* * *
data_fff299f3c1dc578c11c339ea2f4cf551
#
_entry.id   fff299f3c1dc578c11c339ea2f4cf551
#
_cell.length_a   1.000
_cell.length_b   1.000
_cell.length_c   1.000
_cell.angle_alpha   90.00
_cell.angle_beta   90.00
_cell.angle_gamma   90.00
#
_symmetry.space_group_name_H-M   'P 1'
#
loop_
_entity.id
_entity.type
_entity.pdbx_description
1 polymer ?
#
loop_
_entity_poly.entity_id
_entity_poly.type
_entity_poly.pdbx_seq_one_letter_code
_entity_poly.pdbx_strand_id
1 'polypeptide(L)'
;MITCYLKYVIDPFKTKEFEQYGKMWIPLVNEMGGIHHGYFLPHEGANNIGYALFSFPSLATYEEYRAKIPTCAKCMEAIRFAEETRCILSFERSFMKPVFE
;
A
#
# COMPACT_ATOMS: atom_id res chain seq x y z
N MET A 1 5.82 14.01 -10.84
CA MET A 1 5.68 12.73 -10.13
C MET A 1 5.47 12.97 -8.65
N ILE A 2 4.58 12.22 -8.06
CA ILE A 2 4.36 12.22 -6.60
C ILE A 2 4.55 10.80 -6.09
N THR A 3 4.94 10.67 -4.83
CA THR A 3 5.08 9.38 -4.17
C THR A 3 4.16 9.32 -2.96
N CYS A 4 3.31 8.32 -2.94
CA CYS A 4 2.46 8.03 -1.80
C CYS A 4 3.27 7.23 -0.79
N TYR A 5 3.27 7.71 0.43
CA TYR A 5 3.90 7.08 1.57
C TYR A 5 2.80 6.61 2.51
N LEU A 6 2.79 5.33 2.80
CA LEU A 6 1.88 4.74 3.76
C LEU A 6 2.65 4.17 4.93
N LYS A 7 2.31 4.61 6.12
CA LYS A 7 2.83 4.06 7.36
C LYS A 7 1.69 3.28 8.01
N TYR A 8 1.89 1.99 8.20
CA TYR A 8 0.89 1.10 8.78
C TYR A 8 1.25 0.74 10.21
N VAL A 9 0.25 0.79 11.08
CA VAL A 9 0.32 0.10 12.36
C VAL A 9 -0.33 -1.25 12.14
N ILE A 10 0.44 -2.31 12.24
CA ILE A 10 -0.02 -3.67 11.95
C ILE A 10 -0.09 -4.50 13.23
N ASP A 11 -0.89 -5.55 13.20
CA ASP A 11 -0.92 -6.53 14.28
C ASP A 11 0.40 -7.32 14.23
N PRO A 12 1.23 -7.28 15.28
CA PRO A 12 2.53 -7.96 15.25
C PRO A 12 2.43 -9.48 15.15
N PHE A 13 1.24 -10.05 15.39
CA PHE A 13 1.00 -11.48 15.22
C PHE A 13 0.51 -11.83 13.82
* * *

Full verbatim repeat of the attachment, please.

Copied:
data_fff299f3c1dc578c11c339ea2f4cf551
#
_entry.id   fff299f3c1dc578c11c339ea2f4cf551
#
_cell.length_a   1.000
_cell.length_b   1.000
_cell.length_c   1.000
_cell.angle_alpha   90.00
_cell.angle_beta   90.00
_cell.angle_gamma   90.00
#
_symmetry.space_group_name_H-M   'P 1'
#
loop_
_entity.id
_entity.type
_entity.pdbx_description
1 polymer ?
#
loop_
_entity_poly.entity_id
_entity_poly.type
_entity_poly.pdbx_seq_one_letter_code
_entity_poly.pdbx_strand_id
1 'polypeptide(L)'
;MITCYLKYVIDPFKTKEFEQYGKMWIPLVNEMGGIHHGYFLPHEGANNIGYALFSFPSLATYEEYRAKIPTCAKCMEAIRFAEETRCILSFERSFMKPVFE
;
A
#
# COMPACT_ATOMS: atom_id res chain seq x y z
N MET A 1 5.82 14.01 -10.84
CA MET A 1 5.68 12.73 -10.13
C MET A 1 5.47 12.97 -8.65
N ILE A 2 4.58 12.22 -8.06
CA ILE A 2 4.36 12.22 -6.60
C ILE A 2 4.55 10.80 -6.09
N THR A 3 4.94 10.67 -4.83
CA THR A 3 5.08 9.38 -4.17
C THR A 3 4.16 9.32 -2.96
N CYS A 4 3.31 8.32 -2.94
CA CYS A 4 2.46 8.03 -1.80
C CYS A 4 3.27 7.23 -0.79
N TYR A 5 3.27 7.71 0.43
CA TYR A 5 3.90 7.08 1.57
C TYR A 5 2.80 6.61 2.51
N LEU A 6 2.79 5.33 2.80
CA LEU A 6 1.88 4.74 3.76
C LEU A 6 2.65 4.17 4.93
N LYS A 7 2.31 4.61 6.12
CA LYS A 7 2.83 4.06 7.36
C LYS A 7 1.69 3.28 8.01
N TYR A 8 1.89 1.99 8.20
CA TYR A 8 0.89 1.10 8.78
C TYR A 8 1.25 0.74 10.21
N VAL A 9 0.25 0.79 11.08
CA VAL A 9 0.32 0.10 12.36
C VAL A 9 -0.33 -1.25 12.14
N ILE A 10 0.44 -2.31 12.24
CA ILE A 10 -0.02 -3.67 11.95
C ILE A 10 -0.09 -4.50 13.23
N ASP A 11 -0.89 -5.55 13.20
CA ASP A 11 -0.92 -6.53 14.28
C ASP A 11 0.40 -7.32 14.23
N PRO A 12 1.23 -7.28 15.28
CA PRO A 12 2.53 -7.96 15.25
C PRO A 12 2.43 -9.48 15.15
N PHE A 13 1.24 -10.05 15.39
CA PHE A 13 1.00 -11.48 15.22
C PHE A 13 0.51 -11.83 13.82